Something I wish someone told me about 13 hour drives is just how long it actually feels.
I mean yeah, already 13 hours doing anything seems like a monumental task, but we only know that because we relate it to things like Overtime at work or a long day of school. Even then they don’t come out to a full 13 hours.
A blockbuster film ranges anywhere between 1.5 to 2.5 hours at a given time. A football game, professional or not, can last anywhere between 2-4 hours. Reading a small paperback takes between 3-5 hours at most. Heck even the audiobook for Game of Thrones comes out to 8 hours. I would know. I listened to it during my first day of driving.
Granted I have been on many road trips before. My family would often travel to Mexico when i was younger, or go across the states for god knows whatever adventure we wanted. Not once did the length ever seem unmanageable, but then again, I always had a book or a gameboy, and lots of company.
This time, I was on my own. That means I had to take care of things on my own. No dad to pump gas. No mother to provide snacks. No older sister to pester for countless hours. Nope. If I wanted entertainment, I needed to do it myself. And believe me, for thirteen hours at the wheel, that is much harder than it sounds.
One thing I was thankful for, going from California to Grand Junction, CO. was a very pretty trip. During this particular leg I visited 5 states, and passed countless natural landmarks. You can always tells the deserts apart, for Arizona is always red, Nevada is always yellow, and Utah is a greedy and grandeoise mix of both.
It was for this reason I was thankful my journey began this way. For one thing it provided many beautiful sights I wouldn’t otherwise have seen. It was also a fantastic distraction from the crushing reality of moving away from home.
Trust me, when you’re alone for that long, your mind has a way of letting these things creep up on you.
To combat this I made sure to keep my mind occupied. Playing mental games, listening to audiobooks, heck even putting your mp3 player on shuffle and letting it go is a great way to distract yourself. Thanks to that I rediscovered my love for certain bands I had long forgotten.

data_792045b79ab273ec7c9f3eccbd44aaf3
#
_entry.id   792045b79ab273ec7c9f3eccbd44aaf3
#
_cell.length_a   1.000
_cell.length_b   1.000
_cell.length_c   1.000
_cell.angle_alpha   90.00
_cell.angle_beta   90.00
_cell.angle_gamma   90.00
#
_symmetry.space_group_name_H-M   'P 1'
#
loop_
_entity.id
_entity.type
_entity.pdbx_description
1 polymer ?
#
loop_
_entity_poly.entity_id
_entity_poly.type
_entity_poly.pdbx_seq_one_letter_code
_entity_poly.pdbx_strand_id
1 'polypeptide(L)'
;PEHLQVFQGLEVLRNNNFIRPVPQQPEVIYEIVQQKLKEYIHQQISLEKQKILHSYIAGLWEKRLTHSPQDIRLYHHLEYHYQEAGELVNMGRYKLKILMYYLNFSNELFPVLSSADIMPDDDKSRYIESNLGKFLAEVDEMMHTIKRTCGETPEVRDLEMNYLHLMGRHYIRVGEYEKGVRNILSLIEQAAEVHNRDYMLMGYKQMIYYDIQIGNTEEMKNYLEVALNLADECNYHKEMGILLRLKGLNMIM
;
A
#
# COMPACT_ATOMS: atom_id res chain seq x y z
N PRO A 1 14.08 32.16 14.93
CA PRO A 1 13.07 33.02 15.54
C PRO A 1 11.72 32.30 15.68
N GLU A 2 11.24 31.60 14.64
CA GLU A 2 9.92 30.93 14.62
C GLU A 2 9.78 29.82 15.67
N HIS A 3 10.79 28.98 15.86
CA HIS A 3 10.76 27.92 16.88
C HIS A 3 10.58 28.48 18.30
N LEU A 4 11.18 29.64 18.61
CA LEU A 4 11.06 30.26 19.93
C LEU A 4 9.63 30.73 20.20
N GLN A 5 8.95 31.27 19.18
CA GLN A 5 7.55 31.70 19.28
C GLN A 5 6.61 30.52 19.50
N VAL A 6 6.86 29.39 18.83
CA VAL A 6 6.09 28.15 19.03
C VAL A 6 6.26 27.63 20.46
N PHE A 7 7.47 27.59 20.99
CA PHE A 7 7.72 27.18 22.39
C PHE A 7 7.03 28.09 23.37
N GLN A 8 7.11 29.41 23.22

Here are a few songs I found in the depth of my playlist. Wherever you are they’re all worth a listen:
- Lake Michigan – Rogue Wave
- Counting Blue Cars – Dishwalla
- Look What Happened – Less Than Jake
- Timelines – Motion City Soundtrack
- The House That We Grew Up In – The Weeks
- All Of These Things I’ve Done – The Killers
- Big Yellow Taxi – Counting Crows
Another thing thing they don’t tell you about long solo road trips is how starved for conversation you become. Think about it, humans are typically social creatures. Even the most hardcore introvert loves a stirring discussion. Sadly, I learned I am very much an extroverted man, for I often made stops just to talk to people at convenient stores.
I must have looked pretty obvious to one particular teller in Utah:
“On a long trip?” he asked while stuffing my third pack of gum into a bag.
“Yeah, how could you tell?” I said, lifting my sunglasses to my uncombed hair.
“You’ve spent more time chatting with me than buying your things.”
I turned around and realized I was holding up a rather sizable line for a gas station. So, with a smile and a thanks, I took off.
All that being said, I did have a blast driving. What made it particularly memorable were the people I got to see and talk to. Many I saw in passing, able to exchange an all too brief hi-bye before my schedule tore me in another direction. Others I spoke through bluetooth (i’m not a reckless driver), and offered hours of much needed conversation.
Then, there were the ones I got to see in person. Again, when you’ve been in a car for far too long, human interaction seems like a blessing. I could spend an entire thousand more blog entries on these people, but by now y’all are probably tired of reading. I don’t blame you, but can you imagine you’ve likely been reading for five minutes?
Thhat would mean you’d probably have to read this blog entry at least 156 times to make 13 hours. Frankly I can think of many better things you could do with your time.
So, rather than fizzle out, i’ll show you what the rest of my trip looked like.
Anyhow, that was a look into my journey. In the following weeks I should return to posting commentary on writing, reading, and overall geekery. If you have any questions, comments, or concerns post them in the section below.
Until next time